Tui to leave London Stock Exchange in favour of Germany

The move deals another heavy blow to London’s languishing stock markets.

Tui signs (Andrew Matthews/PA)

Tui shareholders have voted for the travel company to abandon the company’s London listing and focus on Germany.

The move deals another heavy blow to London’s languishing stock markets.

The company said on Tuesday morning that the removal of its shares from trading in the UK would bring “understandable advantages”, and added later that it had a 98.3% majority in favour of only listing in Frankfurt during an afternoon vote.

Three-quarters of the vote was needed for the plan to be approved.

The firm’s stock market listing in London will end on June 24, when it also expects to be admitted on to the Frankfurt Stock Exchange’s Dax index.

Mathias Kiep, chief finance officer of Tui Group, said: “We are pleased that Tui’s shareholders have followed our recommendation and voted in favour of the delisting.

“They have thus also followed the proposal of the investors who brought this issue to our attention last summer.

“Trading in the Tui share had already shifted to Germany to a large extent.

“The advantages of a main listing in Frankfurt are obvious: the structures are simplified, liquidity is centralised and improved in one trading venue, and the simplified structure supports the EU requirements for ownership and control of our airlines.”

On Tuesday, the business said its pre-tax loss was cut from 272.6 million euros (£232.3 million) in the final three months of 2022 to 103.1 million euros (£87.9 million) in the same period in 2023.

During that period Tui made its “highest ever revenues” of 4.3 billion euros (£3.7 billion), up 14.7% on a year earlier.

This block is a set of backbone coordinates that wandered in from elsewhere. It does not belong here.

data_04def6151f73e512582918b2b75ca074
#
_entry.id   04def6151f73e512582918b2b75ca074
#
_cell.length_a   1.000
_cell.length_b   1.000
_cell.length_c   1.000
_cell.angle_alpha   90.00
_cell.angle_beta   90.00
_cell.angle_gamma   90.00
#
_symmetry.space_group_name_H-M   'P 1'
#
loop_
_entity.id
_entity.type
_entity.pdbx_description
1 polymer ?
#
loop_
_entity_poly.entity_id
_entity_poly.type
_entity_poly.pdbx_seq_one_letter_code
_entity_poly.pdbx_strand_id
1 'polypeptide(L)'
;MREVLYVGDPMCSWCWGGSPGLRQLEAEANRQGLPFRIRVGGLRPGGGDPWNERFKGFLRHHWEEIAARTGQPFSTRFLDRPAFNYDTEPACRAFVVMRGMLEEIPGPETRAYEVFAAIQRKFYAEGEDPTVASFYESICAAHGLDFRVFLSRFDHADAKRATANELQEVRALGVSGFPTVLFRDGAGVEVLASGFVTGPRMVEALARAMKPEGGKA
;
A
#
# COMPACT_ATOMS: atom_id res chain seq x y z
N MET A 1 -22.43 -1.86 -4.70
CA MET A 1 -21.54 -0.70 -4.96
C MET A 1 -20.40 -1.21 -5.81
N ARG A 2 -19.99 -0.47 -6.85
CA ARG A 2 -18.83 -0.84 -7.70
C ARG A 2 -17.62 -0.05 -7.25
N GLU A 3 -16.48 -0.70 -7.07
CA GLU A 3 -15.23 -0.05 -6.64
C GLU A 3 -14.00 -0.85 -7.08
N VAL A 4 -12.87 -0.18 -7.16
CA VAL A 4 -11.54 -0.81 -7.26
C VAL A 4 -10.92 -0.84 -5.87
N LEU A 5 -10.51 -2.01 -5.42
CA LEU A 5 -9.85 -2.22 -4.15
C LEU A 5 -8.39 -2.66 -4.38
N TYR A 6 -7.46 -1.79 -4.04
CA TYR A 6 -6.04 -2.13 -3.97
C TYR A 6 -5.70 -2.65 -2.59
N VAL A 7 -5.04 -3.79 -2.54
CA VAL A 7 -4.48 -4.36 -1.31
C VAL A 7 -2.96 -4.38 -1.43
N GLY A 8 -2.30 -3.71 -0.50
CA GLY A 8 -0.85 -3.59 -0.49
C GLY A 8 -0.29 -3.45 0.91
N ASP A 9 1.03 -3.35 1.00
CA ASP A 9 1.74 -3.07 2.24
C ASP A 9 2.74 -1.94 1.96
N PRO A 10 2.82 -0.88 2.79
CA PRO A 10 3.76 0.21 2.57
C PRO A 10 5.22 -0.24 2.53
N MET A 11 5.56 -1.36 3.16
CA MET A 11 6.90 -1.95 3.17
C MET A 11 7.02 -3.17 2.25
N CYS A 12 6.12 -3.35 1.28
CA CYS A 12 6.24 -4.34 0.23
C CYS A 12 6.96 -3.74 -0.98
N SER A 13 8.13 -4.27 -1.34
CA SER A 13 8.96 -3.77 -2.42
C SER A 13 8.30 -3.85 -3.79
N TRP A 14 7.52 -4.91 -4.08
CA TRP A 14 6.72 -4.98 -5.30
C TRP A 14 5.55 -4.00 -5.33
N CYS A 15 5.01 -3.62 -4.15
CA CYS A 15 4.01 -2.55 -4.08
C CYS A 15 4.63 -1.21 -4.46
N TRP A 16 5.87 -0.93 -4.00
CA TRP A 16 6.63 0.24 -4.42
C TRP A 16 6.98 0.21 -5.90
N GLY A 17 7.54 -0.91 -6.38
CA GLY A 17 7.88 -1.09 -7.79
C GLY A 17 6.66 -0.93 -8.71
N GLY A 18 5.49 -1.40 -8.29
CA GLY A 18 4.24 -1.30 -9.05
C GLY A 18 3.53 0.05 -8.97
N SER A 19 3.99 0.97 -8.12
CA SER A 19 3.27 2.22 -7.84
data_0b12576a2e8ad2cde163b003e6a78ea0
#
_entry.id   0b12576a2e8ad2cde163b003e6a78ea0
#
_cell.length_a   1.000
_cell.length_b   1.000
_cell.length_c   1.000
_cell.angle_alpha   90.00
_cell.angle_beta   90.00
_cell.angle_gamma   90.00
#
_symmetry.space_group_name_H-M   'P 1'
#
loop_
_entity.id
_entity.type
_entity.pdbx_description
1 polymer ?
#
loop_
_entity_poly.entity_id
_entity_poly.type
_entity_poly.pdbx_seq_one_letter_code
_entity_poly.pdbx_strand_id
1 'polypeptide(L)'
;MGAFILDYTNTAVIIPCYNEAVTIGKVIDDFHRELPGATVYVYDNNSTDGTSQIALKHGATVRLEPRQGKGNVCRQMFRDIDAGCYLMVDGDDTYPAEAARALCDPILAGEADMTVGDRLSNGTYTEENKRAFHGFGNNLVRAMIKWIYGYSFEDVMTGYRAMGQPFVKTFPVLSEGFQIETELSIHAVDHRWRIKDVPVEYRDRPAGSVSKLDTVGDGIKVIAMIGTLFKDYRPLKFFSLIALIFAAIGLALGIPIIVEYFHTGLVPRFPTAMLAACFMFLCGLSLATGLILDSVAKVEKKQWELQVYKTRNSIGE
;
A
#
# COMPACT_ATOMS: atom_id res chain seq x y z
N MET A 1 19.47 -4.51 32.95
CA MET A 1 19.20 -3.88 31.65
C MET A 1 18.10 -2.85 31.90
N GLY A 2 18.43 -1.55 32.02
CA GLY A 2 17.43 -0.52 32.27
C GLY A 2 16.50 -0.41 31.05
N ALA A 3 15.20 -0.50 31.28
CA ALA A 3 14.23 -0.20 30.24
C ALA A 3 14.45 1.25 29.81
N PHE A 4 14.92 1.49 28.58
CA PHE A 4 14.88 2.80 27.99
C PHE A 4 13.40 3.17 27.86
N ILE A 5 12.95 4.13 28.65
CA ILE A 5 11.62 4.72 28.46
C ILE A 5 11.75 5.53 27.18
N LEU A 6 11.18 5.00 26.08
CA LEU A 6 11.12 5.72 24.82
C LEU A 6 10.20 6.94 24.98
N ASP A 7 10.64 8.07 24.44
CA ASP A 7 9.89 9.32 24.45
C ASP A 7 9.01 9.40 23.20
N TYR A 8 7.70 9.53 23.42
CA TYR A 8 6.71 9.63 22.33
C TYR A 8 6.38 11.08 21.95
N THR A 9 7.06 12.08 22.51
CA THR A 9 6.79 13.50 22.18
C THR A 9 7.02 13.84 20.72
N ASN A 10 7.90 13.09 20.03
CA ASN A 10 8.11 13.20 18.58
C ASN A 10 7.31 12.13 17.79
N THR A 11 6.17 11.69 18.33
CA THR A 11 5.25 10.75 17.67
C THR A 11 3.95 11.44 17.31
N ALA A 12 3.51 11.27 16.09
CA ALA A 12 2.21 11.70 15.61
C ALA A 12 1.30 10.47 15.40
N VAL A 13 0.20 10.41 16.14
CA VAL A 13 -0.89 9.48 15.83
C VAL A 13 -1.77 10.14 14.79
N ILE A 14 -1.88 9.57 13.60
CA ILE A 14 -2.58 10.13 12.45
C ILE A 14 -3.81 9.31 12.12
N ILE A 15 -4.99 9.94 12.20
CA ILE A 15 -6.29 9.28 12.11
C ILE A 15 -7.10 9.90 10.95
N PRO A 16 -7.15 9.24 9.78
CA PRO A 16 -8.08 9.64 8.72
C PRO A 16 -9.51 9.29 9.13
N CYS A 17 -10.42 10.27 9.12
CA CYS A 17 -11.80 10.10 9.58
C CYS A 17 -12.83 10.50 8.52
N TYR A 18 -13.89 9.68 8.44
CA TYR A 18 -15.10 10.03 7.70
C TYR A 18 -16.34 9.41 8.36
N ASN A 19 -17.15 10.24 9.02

Around 3.5 million customers used Tui’s services, which include planes, cruise ships and package holidays.

That is a 6% increase on the year before, despite prices increasing.

“Average selling price continues to hold up well, highlighting the strong demand for our products and the consumers’ continued willingness to prioritise spend on travel and holidays,” the business said.

The business also said it is ready to divert resources away from the area close to Israel if conflict in the region worsens.

“We continue to monitor developments both in the Middle East and around the Arabian Peninsula,” Tui said.

“We will retain the option to flexibly adjust capacity from the eastern to western Mediterranean should there be a further escalation of the conflict in this region which has a significant and prolonged effect on customer demand.”

Chief executive Sebastian Ebel said: “We are on track, we are gaining customers and we are growing. We are accelerating our transformation quarter by quarter.

“We have goals that we are consistently implementing. In a persistently challenging environment, people’s high willingness to travel ensures strong economic development in all areas of the group.

“This reiterates our expectations for the year as a whole. We want to increase our revenue by at least 10% and our operating result by at least 25%.”